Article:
After months away from the campaign trail, President Donald Trump plans to rally his supporters this coming Saturday for the first time since most of the country was shuttered by the coronavirus. Trump will head to Tulsa, Oklahoma - a state that has seen relatively few COVID-19 cases.
But health experts question the decision, citing the danger of infection spreading among the crowd and sparking outbreaks when people return to their homes. The Trump campaign itself acknowledges the risk in a waiver attendees must agree to absolving them of any responsibility should people get sick.
Trump's rally will be held indoors, at a 19,000-seat arena that has canceled all other events through the end of July. Scientists believe the virus spreads far more easily in crowded enclosed spaces than it does outdoors, where circulating air has a better chance of dispersing virus particles.
The Centers for Disease Control and Prevention outlines the highest risk events for transmission of the coronavirus this way: 'Large in-person gatherings where it is difficult for individuals to remain spaced at least 6 feet apart and attendees travel from outside the local area.' The CDC recommends cloth masks in places where people might shout or chant.
Trump's rallies typically draw tens of thousands of supporters. They usually stand outside in line for hours before passing through airport-style security and cramming into an arena, where they sit side by side or stand shoulder to shoulder. The rallies are typically raucous, with much shouting, cheering and chanting. Some people dance and jeer at reporters. Sometimes protesters are met with violence before they are removed by security.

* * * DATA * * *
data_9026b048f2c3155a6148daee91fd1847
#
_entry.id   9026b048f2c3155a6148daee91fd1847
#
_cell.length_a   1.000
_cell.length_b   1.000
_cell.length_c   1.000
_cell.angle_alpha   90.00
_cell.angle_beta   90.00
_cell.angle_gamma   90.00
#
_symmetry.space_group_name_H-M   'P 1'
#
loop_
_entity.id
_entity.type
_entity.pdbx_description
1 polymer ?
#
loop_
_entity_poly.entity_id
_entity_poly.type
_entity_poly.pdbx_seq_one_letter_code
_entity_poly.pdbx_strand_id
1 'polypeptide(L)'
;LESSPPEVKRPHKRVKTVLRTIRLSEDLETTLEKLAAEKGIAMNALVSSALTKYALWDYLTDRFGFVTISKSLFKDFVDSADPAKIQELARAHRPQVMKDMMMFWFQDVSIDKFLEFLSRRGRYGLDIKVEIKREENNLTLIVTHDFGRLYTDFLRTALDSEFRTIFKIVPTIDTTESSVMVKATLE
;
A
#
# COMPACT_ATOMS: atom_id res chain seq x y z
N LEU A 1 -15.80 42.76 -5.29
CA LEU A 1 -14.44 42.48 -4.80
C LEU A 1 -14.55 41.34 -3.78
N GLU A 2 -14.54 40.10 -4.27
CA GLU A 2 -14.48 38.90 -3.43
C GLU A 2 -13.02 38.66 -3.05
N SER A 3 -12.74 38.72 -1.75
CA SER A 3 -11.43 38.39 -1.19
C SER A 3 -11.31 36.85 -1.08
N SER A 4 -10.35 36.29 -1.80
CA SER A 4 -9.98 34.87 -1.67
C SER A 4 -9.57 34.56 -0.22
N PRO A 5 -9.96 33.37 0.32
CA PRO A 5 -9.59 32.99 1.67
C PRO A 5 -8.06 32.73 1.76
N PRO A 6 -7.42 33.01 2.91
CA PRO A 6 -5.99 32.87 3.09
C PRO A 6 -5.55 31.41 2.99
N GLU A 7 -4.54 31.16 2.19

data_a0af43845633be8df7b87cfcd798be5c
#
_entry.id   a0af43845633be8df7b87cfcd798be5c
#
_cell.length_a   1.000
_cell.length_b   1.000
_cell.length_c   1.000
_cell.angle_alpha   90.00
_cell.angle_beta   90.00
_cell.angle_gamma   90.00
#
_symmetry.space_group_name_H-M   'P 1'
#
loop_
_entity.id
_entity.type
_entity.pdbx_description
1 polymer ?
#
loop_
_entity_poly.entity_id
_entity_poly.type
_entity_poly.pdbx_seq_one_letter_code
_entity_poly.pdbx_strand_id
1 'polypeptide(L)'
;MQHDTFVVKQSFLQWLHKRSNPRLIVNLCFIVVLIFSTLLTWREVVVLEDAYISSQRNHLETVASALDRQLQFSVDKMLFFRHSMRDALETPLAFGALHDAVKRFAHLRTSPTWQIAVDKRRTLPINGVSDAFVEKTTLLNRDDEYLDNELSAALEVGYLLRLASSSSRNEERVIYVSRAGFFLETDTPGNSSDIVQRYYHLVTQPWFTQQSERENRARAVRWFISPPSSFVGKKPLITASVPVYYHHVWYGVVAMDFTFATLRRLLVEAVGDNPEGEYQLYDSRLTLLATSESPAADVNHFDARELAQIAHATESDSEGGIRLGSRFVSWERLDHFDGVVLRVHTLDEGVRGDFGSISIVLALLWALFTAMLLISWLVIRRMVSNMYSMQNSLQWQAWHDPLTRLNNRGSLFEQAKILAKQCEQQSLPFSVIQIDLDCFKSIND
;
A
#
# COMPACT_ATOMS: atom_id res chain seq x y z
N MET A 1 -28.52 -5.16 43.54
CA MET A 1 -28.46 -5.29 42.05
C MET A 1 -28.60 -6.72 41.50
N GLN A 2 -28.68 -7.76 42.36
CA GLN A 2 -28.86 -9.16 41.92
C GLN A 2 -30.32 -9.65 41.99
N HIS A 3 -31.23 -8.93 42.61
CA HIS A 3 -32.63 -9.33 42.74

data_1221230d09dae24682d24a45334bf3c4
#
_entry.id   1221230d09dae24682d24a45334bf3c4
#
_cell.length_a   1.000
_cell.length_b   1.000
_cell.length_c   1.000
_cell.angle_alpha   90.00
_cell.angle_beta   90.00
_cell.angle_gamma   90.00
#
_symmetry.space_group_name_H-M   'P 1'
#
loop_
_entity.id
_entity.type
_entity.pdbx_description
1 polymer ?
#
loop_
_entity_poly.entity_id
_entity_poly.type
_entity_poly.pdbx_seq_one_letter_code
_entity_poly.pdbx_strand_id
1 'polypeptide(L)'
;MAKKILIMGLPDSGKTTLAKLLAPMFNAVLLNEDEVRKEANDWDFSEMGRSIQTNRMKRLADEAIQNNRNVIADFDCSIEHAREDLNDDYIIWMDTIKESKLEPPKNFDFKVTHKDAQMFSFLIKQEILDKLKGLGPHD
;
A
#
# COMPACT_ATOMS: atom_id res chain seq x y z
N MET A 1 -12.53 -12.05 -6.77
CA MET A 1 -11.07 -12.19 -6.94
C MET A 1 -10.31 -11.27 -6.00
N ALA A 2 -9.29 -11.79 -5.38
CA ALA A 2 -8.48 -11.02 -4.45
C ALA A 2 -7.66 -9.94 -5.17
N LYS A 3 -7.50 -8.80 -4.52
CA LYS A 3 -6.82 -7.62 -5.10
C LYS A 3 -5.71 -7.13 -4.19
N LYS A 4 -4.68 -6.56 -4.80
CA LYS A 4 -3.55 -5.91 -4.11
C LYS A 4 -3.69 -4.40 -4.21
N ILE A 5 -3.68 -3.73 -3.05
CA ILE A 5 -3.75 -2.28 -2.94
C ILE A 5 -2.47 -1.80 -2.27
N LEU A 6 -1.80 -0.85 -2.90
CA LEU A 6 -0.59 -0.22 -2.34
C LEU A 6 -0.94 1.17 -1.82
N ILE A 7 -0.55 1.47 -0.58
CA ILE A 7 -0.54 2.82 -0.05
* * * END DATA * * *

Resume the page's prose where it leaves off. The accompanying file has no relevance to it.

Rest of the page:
Many attendees are older, which would put them at higher risk of severe complications from COVID-19. It's not unusual for several individuals in the crowd to require medical attention when the temperature rises.
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The rallies also typically draw supporters from surrounding towns and states. Some die-hard fans travel across the country from rally to rally like groupies for a band.
Dr. Ashish Jha, director of Harvard's Global Health Institute, called the upcoming Trump rally 'an extraordinarily dangerous move for the people participating and the people who may know them and love them and see them afterward." Trump supporters coming from neighboring cities and states could carry the virus back home, Jha said. "I'd feel the same way if Joe Biden were holding a rally.